Our ever-increasing dependence on the Internet to do business, entertain ourselves, communicate with others and shop for supplies has increased our amount of data exponentially. The vast amount of data needed to complete all of our activities requires a growing number of centers to safely store this information.

Today, there are approximately 20 million smartphones, computers, tablets and other devices connected to the Internet and by 2020 that number will grow to more than 30 million. All those devices will generate data with an expected 44 trillion gigabytes by 2020. All of this information has to be stored somewhere, making data centers a very important topic for all individuals to know and understand. To help, here are 4 essential insights on the future of data centers.

Why we need data centers
Any business that generates or uses data has a need for data centers including financial institutions, government agencies, telecommunication companies and social networking organizations. Without data centers, these organizations would lack a reliable way to access information causing an inability to provide vital services. Approximately 88% of Americans use the Internet and data centers by viewing videos and information from the Internet. Millennials are leading this surge of data through social media because they value this medium as much as in-person communication. For example, Facebook serves approximately 1.23 billion active users every day and Gmail sees roughly a billion users every month.

Data projections
Currently, there are three million centers in the U.S. which is about one data center for every 100 people. California has the largest concentration of data centers in the U.S. with more than 300 locations. Given the projected surge in demand, these data centers will need to be improved in performance and efficiency.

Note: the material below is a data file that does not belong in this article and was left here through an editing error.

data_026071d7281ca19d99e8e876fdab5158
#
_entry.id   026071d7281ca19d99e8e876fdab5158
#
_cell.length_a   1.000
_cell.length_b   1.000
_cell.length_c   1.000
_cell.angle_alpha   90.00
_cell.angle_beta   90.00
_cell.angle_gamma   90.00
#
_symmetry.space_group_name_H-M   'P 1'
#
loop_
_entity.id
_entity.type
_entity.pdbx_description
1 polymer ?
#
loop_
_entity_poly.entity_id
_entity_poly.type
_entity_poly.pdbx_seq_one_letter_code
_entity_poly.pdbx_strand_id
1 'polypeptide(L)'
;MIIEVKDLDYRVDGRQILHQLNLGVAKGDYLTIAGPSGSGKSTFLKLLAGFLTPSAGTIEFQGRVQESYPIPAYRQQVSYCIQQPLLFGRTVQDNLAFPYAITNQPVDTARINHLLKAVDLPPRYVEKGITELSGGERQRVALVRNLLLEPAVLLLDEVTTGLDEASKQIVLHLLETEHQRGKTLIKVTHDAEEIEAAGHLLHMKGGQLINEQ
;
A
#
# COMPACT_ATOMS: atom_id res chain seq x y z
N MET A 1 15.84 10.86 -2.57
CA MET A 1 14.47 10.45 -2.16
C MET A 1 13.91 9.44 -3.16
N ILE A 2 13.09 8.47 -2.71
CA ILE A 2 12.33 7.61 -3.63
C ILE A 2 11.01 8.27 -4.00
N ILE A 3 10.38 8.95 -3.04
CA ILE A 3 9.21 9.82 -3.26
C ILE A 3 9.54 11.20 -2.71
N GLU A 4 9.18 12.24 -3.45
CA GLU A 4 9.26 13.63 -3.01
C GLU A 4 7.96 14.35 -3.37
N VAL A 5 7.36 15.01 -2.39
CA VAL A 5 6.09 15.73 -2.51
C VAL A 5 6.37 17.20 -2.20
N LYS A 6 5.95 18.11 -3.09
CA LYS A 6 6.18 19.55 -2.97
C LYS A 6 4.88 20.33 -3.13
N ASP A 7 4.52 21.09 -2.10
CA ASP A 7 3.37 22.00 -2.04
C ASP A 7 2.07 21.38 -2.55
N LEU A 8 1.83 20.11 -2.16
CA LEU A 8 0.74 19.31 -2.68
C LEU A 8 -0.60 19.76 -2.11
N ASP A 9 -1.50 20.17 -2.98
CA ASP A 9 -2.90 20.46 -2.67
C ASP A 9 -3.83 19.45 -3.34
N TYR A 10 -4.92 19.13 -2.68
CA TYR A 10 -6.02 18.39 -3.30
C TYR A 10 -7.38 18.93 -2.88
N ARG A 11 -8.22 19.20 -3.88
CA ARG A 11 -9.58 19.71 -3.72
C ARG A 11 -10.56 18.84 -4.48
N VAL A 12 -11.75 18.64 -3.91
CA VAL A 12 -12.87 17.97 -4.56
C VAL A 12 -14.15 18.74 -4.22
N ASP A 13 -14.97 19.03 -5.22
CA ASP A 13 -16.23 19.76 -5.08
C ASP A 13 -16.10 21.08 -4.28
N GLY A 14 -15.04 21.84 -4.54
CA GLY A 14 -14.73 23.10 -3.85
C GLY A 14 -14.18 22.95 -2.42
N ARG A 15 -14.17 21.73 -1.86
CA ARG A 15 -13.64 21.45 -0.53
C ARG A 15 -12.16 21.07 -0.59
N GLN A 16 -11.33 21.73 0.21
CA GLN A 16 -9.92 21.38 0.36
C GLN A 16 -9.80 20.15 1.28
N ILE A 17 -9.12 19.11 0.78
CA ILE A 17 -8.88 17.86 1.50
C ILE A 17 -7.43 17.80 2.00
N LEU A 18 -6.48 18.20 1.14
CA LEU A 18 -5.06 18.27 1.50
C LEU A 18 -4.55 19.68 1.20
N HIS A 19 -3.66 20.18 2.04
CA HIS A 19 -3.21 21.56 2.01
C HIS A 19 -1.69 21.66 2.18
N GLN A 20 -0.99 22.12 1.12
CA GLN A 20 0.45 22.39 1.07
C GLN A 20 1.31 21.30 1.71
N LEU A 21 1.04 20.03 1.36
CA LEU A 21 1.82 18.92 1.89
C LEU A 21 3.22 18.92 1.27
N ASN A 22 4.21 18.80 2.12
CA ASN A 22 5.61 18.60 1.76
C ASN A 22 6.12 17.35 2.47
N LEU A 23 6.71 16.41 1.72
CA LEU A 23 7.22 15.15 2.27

Cloud computing
These days more media from individuals and businesses are being moved into the cloud, meaning instead of storing and running them from our home computers we access them through the host servers of cloud providers. This doesn’t mean the software isn’t stored on computer hardware. Instead, someone else maintains the software at remote locations where clients can access them through the Internet. Cloud computing has been a technological advantage for data centers and will help them continue to evolve. There are many benefits cloud data centers benefit from including on-
demand self service, resource pooling, broad network access and rapid elasticity or expansion. Most data centers are currently located in small or medium businesses with larger data centers owned by cloud providers accounting for less than 10 percent of the market. But rapid adoption of cloud storage is expected to double the size of the data center industry by 2021.

Energy efficient
Data centers use a substantial amount of power because cooling the servers is a critical step in keeping the data flowing. U.S. data centers consumed approximately 100 billion kWh in 2013, which is more than two percent of all electricity used. These data centers consumed the same amount of electricity as 34 large (500 mega-watt) coal-fired power plants. This is enough to power all New York City households twice over for a year. If data centers were just 20 percent more efficient, the U.S. could save 20 billion kWh which translates to approximately two billion dollars. Luckily, there are several ways data centers can become more energy efficient such as managing the airflow, hot and cold aisle isolation, data center microgrids and raising temperatures within the recommended range.

A more energy efficient data center could have additional cooling methods beyond air conditioning. One system sucks out the hot air and redistributes the heat in colder months to other parts of the building. The other system pulls in air from outside which circulates underground at a constant 54 degrees. This cool air is circulated back to the servers where fans distribute around the room. This same building could also have more efficient servers which to a standby mode when not in use. This low power mode uses a fraction of the electricity as servers that are constantly running. With the exponential growth of data from individuals and businesses alike, data centers will continue to be an important place to store this information. As data centers become bigger, companies will work to improve their productivity and efficiency in order to cut costs and provide the fastest service for users.

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